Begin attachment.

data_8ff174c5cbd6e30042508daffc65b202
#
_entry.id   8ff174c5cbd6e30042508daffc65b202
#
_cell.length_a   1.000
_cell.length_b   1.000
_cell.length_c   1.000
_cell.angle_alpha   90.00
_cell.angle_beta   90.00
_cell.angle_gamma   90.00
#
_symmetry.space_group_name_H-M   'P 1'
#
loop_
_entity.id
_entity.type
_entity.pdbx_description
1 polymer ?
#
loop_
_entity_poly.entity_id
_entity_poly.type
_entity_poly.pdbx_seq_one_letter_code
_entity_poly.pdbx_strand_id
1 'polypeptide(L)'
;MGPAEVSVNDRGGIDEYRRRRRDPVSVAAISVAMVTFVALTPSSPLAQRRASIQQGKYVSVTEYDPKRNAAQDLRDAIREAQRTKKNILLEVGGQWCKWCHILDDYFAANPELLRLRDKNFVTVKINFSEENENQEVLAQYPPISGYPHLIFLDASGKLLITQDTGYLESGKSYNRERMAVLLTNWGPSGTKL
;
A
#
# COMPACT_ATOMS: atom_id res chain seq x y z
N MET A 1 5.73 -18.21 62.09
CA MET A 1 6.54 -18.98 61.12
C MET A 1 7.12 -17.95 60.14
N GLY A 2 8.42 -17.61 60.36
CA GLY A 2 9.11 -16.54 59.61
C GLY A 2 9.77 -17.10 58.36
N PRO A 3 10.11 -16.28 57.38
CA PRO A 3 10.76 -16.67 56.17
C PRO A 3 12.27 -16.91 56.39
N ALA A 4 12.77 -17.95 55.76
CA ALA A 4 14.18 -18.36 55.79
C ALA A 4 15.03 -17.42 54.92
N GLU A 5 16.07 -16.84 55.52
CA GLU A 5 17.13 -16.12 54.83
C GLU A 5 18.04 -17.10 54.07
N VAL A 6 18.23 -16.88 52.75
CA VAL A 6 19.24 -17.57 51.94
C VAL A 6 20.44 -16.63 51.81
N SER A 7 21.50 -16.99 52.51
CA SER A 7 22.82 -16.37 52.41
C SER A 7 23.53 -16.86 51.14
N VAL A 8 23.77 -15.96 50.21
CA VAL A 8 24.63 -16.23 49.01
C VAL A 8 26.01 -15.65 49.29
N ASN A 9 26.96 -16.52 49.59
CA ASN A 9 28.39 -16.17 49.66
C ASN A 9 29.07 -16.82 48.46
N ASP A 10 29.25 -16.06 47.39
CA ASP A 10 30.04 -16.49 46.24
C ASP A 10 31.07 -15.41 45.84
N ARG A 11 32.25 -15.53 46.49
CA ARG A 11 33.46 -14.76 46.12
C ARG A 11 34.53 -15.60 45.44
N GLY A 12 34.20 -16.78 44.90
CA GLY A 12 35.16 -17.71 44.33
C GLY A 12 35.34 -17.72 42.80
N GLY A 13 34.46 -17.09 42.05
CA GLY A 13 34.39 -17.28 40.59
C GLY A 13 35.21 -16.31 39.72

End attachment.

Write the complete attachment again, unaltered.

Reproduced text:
data_8ff174c5cbd6e30042508daffc65b202
#
_entry.id   8ff174c5cbd6e30042508daffc65b202
#
_cell.length_a   1.000
_cell.length_b   1.000
_cell.length_c   1.000
_cell.angle_alpha   90.00
_cell.angle_beta   90.00
_cell.angle_gamma   90.00
#
_symmetry.space_group_name_H-M   'P 1'
#
loop_
_entity.id
_entity.type
_entity.pdbx_description
1 polymer ?
#
loop_
_entity_poly.entity_id
_entity_poly.type
_entity_poly.pdbx_seq_one_letter_code
_entity_poly.pdbx_strand_id
1 'polypeptide(L)'
;MGPAEVSVNDRGGIDEYRRRRRDPVSVAAISVAMVTFVALTPSSPLAQRRASIQQGKYVSVTEYDPKRNAAQDLRDAIREAQRTKKNILLEVGGQWCKWCHILDDYFAANPELLRLRDKNFVTVKINFSEENENQEVLAQYPPISGYPHLIFLDASGKLLITQDTGYLESGKSYNRERMAVLLTNWGPSGTKL
;
A
#
# COMPACT_ATOMS: atom_id res chain seq x y z
N MET A 1 5.73 -18.21 62.09
CA MET A 1 6.54 -18.98 61.12
C MET A 1 7.12 -17.95 60.14
N GLY A 2 8.42 -17.61 60.36
CA GLY A 2 9.11 -16.54 59.61
C GLY A 2 9.77 -17.10 58.36
N PRO A 3 10.11 -16.28 57.38
CA PRO A 3 10.76 -16.67 56.17
C PRO A 3 12.27 -16.91 56.39
N ALA A 4 12.77 -17.95 55.76
CA ALA A 4 14.18 -18.36 55.79
C ALA A 4 15.03 -17.42 54.92
N GLU A 5 16.07 -16.84 55.52
CA GLU A 5 17.13 -16.12 54.83
C GLU A 5 18.04 -17.10 54.07
N VAL A 6 18.23 -16.88 52.75
CA VAL A 6 19.24 -17.57 51.94
C VAL A 6 20.44 -16.63 51.81
N SER A 7 21.50 -16.99 52.51
CA SER A 7 22.82 -16.37 52.41
C SER A 7 23.53 -16.86 51.14
N VAL A 8 23.77 -15.96 50.21
CA VAL A 8 24.63 -16.23 49.01
C VAL A 8 26.01 -15.65 49.29
N ASN A 9 26.96 -16.52 49.59
CA ASN A 9 28.39 -16.17 49.66
C ASN A 9 29.07 -16.82 48.46
N ASP A 10 29.25 -16.06 47.39
CA ASP A 10 30.04 -16.49 46.24
C ASP A 10 31.07 -15.41 45.84
N ARG A 11 32.25 -15.53 46.49
CA ARG A 11 33.46 -14.76 46.12
C ARG A 11 34.53 -15.60 45.44
N GLY A 12 34.20 -16.78 44.90
CA GLY A 12 35.16 -17.71 44.33
C GLY A 12 35.34 -17.72 42.80
N GLY A 13 34.46 -17.09 42.05
CA GLY A 13 34.39 -17.28 40.59
C GLY A 13 35.21 -16.31 39.72